Helping Seniors Declutter Their Homes

Convincing parents to downsize can be a real challenge. Getting rid of clutter may be exciting to you, but decluttering for seniors can feel more like a time of loss. While planning downsizing for elderly parents, remember that each item represents an important part of their history or family legacy. With that in mind, here are some decluttering tips for seniors and some ideas that can help you manage elderly hoarding behavior.

Why Seniors Hold on to Items

Clutter is a common problem among the elderly. If you want to help your loved one downsize, it’s important to understand how hoarding starts and some of the reasons for geriatric hoarding. Elderly hoarding syndrome tends to occur because of the following:

  • Some hoarders have Obsessive-Compulsive Disorder
  • Letting go gives them the impression that they’re much closer to their death
  • Many don’t understand that letting go does not signify a loss but creates more room for safer living
  • Most of the items that people decide to hoard represent a strong sense of history and legacy
  • Loneliness and fatigue that make seniors choose to hold on to items

Steps to Take to Begin Helping Your Loved One

You need to have a plan when you want to help seniors declutter their home. Here are some steps that work:

  • Go around the house and take inventory of all the cluttered areas.
  • Make a list of what you think will need to be done.
  • Separate areas that your loved one may be able to handle on their own like their cedar chest or clothes closet.
  • Read through your list and rearrange the areas in the order you’d like to tackle them.
  • Get the support of other family members — some may be willing to keep some of the items to preserve the family legacy.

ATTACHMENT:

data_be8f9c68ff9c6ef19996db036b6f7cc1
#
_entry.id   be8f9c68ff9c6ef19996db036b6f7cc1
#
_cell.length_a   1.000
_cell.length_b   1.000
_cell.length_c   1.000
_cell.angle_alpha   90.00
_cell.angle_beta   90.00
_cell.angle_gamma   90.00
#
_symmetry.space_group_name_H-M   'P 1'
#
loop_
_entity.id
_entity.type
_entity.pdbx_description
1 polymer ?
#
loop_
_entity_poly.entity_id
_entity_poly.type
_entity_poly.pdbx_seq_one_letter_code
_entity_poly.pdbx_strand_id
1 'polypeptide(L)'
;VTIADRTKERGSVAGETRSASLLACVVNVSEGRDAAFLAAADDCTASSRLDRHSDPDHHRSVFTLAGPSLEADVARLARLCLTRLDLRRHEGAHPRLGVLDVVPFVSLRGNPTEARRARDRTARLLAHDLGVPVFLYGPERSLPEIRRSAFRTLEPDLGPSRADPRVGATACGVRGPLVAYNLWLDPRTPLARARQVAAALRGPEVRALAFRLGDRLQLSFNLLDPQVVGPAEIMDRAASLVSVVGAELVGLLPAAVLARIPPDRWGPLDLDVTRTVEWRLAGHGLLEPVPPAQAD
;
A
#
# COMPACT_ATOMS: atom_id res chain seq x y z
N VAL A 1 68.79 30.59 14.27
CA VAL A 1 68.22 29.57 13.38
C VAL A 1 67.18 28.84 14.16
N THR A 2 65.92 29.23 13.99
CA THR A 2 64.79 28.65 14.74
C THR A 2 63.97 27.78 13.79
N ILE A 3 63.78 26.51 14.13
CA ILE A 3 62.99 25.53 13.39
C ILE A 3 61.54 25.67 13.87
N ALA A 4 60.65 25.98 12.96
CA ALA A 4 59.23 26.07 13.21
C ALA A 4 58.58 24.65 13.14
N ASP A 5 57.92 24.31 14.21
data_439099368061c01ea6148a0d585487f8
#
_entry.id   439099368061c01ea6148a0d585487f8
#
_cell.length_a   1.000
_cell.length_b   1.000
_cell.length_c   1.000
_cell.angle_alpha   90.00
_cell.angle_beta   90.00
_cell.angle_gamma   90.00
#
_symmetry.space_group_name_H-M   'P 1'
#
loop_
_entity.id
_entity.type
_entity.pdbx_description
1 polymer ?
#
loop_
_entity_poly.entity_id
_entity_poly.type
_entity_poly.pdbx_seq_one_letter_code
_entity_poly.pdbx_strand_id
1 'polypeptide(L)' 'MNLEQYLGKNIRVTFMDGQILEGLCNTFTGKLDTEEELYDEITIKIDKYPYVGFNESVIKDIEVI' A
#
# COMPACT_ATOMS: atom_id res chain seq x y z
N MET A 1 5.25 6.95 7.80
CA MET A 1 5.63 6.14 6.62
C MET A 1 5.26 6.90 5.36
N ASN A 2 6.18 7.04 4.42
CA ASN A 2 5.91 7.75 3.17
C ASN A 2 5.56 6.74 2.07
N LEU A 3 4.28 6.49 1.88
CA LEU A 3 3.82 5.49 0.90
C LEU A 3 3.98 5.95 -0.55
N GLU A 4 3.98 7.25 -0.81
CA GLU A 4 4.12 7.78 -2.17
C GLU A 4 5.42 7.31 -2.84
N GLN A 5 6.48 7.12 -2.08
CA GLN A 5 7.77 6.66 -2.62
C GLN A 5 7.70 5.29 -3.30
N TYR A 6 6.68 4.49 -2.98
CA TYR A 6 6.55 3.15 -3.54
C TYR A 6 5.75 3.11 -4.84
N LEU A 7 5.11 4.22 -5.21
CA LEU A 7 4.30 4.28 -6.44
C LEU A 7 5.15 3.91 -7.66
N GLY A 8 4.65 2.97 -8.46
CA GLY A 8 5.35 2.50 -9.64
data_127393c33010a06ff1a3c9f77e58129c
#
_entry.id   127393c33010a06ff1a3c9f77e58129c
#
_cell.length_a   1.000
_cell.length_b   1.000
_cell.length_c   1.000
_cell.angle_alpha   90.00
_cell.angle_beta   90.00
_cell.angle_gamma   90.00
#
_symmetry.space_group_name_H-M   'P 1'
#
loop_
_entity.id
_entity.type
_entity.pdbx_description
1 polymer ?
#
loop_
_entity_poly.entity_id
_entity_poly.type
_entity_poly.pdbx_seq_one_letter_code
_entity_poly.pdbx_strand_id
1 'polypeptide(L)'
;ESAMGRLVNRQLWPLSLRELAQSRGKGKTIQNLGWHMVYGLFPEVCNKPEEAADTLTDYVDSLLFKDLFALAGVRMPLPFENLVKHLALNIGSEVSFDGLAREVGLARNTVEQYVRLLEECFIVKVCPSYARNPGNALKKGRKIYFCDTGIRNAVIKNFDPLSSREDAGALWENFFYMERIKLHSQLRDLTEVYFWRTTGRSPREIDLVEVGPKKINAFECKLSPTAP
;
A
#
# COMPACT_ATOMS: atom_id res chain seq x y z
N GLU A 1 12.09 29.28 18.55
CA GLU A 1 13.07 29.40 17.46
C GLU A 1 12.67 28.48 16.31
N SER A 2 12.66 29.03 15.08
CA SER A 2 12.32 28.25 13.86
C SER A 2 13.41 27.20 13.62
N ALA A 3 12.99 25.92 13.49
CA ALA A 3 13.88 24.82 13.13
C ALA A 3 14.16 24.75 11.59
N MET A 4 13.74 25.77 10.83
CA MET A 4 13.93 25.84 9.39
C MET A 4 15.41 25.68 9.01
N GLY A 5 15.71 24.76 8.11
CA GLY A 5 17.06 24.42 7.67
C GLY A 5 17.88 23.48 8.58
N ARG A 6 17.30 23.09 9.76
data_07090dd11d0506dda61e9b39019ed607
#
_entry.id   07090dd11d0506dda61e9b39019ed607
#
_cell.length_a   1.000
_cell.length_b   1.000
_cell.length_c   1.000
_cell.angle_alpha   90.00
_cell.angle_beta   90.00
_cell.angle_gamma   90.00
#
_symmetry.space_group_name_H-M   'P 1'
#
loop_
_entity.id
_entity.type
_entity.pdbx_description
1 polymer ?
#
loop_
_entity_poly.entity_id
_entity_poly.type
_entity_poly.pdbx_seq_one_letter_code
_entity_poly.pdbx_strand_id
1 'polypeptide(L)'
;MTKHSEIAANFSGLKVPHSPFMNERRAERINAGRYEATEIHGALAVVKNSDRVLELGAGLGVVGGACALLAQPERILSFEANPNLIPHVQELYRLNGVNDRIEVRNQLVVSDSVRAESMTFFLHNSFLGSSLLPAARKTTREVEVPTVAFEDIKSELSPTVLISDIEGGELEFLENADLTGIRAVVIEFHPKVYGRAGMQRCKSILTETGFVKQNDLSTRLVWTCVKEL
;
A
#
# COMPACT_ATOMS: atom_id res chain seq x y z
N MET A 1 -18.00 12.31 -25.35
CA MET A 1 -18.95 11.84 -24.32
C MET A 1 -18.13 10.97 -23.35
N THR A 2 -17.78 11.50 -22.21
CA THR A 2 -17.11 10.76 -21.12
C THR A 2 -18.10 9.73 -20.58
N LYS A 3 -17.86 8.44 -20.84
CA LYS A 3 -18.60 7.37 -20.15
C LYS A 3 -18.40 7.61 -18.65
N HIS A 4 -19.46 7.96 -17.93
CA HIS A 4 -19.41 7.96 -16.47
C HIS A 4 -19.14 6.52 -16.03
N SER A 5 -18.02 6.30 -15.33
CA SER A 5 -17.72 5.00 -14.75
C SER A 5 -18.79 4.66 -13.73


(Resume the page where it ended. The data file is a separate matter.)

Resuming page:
• Consult an antique dealer in your community to know the prices of some of the old items you can sell.
  • Get help from a professional organizer if you notice your loved one seems to be obsessed with hoarding their belongings.

Tips for Talking to Loved Ones

If you feel your senior loved one wants to hoard their stuff, you need to approach the issue in a subtle and gentle way. These tips will help you make your loved one feel good about giving their stuff away:

  • Let all trusted family members and friends be around when you’re helping them clear the clutter.
  • Ask others to share nice memories about some of the items so the process will be less stressful.
  • Have a trusted advisor on senior issues help you decide what to give up and what to take along to an assisted living facility.
  • Let a professional address the fears and anxieties your loved one may have about their new home.

How to Deter Behavior If Hoarding Starts

Complete the following steps if you notice hoarding:

  • Help your loved one deal with loneliness by getting a caregiver or home assistant.
  • Reduce fatigue for your elderly loved one since it triggers hoarding and clutter.
  • Enlist the help of a professional organizer if the stuff is becoming too difficult for your loved one to handle.
  • Encourage your loved one in a caring and loving way to work with you. They can gradually organize and give away some of their stuff.

How Senior Home Care Can Combat Clutter

Pulling a professional in can help your loved one overcome their hoarding behaviors. Trained home caregivers can easily detect elderly hoarding syndrome. They can help their clients organize items in closets and other ideal areas. Home care professionals can also show seniors the dangers of hoarding and how it can negatively impact their health and well-being.

Contact CareGivers of America Today

CareGivers of America has expert home caregivers who know how to help the elderly avoid or overcome hoarding. In addition to helping organize the home, they also know how to encourage the elderly and their children to declutter for health and safety. Take the next step and learn more details about our special home care service.